(by En Cui, Joey, Samantha)
En Cui – Introduction, Conclusion
Joey – Cybernetics in History
Samantha – Behavioural Art and the Cybernetic Vision
Everyone – Q&nA
(by En Cui, Joey, Samantha)
En Cui – Introduction, Conclusion
Joey – Cybernetics in History
Samantha – Behavioural Art and the Cybernetic Vision
Everyone – Q&nA
But, what if our clothes became more than a basic covering? Creates a dress code that acts as an extension of you and adapts to the environment on your behalf? That’s the question fashion designers are starting to toy with, be it in the pre-prototype, prototype, or ready for market phase. (Kimani, 2016)
As one of the most ambiguous and cross-disciplinary forms, fashion could be anything from a product, to a visual communication, to avant-garde, to a commodity, to a new form of self-expression. This uncertainty fascinates me immensely, and as such I will be choosing an artist who dabbles in interactive fashion: Lauren Bowker, founder of The Unseen.
(Images from here. Example of a way clothing might be traditionally interactive, through responding to your movements. Arguably, fashion is also interactive, as a whole, in that you get to choose, customise and coordinate whichever pieces you want to create different outfits, such that it involves both the “artist” and the active participant.)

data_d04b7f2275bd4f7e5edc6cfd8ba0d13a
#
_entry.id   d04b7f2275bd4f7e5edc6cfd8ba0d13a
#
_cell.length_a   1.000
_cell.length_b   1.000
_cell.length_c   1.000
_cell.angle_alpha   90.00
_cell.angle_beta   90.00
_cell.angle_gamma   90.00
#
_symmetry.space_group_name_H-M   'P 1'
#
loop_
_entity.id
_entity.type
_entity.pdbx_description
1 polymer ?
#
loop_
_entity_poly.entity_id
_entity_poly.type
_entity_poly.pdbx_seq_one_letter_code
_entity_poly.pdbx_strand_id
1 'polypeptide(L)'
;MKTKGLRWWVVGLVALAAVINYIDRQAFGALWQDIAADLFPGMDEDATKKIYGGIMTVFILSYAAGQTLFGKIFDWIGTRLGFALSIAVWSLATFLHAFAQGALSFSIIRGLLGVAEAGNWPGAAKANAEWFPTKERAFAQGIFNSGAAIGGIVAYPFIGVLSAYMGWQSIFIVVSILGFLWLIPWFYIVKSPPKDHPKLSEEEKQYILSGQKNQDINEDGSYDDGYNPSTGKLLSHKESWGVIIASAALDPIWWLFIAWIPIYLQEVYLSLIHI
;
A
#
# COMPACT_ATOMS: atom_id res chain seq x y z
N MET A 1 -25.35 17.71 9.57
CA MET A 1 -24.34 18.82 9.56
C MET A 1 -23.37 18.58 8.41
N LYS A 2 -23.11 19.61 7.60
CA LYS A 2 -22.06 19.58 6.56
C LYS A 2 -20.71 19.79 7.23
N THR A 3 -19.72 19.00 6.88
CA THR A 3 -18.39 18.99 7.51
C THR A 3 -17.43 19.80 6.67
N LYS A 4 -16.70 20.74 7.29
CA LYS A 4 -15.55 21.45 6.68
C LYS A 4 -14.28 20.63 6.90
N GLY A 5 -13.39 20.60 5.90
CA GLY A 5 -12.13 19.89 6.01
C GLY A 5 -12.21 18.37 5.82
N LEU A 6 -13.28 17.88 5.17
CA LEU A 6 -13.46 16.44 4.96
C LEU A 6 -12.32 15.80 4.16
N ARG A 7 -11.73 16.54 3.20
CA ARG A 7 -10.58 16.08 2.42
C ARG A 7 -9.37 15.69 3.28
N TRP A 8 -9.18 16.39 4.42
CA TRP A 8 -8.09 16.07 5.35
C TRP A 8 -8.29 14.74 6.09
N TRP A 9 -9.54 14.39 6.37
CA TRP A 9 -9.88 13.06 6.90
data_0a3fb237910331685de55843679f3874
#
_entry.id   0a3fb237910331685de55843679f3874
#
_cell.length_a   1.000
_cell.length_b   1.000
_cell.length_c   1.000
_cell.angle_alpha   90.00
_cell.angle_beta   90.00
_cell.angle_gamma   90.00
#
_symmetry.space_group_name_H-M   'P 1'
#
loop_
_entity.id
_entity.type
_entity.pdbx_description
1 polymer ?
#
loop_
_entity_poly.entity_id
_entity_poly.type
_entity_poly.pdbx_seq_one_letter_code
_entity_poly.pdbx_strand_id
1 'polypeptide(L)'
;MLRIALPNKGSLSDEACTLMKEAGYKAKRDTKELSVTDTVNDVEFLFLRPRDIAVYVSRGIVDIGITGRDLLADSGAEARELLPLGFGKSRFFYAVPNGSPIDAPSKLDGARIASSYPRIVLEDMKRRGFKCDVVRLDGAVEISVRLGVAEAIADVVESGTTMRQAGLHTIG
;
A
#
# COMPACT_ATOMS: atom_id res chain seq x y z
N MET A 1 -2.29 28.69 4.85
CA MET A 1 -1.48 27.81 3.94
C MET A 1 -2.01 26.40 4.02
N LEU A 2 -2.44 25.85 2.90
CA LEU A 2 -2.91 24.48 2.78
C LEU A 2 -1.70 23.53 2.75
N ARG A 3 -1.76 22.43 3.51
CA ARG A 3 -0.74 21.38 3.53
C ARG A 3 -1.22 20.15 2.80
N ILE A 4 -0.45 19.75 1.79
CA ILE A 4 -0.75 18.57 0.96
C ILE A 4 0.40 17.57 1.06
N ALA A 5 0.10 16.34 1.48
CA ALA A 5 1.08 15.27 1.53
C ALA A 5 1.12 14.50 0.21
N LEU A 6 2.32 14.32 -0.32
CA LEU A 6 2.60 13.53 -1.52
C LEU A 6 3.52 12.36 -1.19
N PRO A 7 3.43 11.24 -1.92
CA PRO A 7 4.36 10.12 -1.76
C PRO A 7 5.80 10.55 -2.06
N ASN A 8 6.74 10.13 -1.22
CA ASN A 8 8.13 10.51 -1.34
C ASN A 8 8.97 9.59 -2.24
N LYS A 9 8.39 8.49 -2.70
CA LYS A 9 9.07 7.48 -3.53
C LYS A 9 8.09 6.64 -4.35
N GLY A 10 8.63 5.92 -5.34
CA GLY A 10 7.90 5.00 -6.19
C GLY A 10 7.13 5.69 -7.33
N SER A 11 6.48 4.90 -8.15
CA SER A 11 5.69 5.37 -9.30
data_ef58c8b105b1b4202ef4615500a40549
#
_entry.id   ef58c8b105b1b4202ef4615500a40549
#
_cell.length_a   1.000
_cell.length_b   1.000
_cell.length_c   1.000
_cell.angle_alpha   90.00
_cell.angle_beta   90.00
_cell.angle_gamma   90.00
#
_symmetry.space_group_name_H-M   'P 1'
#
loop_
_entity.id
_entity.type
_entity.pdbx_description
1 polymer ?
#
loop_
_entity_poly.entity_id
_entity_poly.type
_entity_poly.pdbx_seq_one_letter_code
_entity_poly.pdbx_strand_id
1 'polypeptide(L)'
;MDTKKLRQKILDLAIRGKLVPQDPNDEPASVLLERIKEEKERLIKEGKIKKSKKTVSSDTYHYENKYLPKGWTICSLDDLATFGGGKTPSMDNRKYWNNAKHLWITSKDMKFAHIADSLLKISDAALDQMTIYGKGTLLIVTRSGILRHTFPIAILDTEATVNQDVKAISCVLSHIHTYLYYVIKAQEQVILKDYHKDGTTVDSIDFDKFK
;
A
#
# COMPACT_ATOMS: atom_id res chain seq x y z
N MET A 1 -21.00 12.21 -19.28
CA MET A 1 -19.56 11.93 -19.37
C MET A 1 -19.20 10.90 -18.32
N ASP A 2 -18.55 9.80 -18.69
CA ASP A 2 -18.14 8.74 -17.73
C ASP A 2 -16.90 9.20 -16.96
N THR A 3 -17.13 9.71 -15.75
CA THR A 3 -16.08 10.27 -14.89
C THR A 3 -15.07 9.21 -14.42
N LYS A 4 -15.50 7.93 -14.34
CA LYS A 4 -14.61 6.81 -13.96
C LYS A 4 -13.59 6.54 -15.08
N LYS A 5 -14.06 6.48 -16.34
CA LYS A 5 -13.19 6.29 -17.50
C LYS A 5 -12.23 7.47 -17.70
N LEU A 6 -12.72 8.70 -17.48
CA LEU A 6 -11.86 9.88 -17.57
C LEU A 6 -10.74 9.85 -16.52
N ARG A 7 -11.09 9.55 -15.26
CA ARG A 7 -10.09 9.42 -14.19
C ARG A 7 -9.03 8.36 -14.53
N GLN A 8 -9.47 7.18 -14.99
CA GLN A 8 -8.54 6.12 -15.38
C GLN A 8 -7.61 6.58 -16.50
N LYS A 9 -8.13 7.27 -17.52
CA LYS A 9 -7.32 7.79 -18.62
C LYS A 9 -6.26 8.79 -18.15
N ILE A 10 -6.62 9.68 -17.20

Due to the convergence of disciplines, it is difficult to describe her, but here are the two main descriptors:
Combining her self-developed materials and her desire to accurately reflect the self would then lead to fashion pieces which provide visual feedback through said materials based on the collected data. For example, a jacket which turns from yellow to black through the use of a colour-change ink based on the pollution levels.
Examples of works:
Ponderings on Interactivity
Out of curiosity, I looked up existing essays from other classes, and was vaguely intrigued to see that many works somehow tended to… Look similar. It is not a phenomenon I can explain, but many of them have similar vibes, in terms of visual style.
(For example, the usage of colourful lights arranged in wide areas, or the emphasis on the organic form reflected in digitally-rendered interactive pieces.)
Which brings to mind a few questions: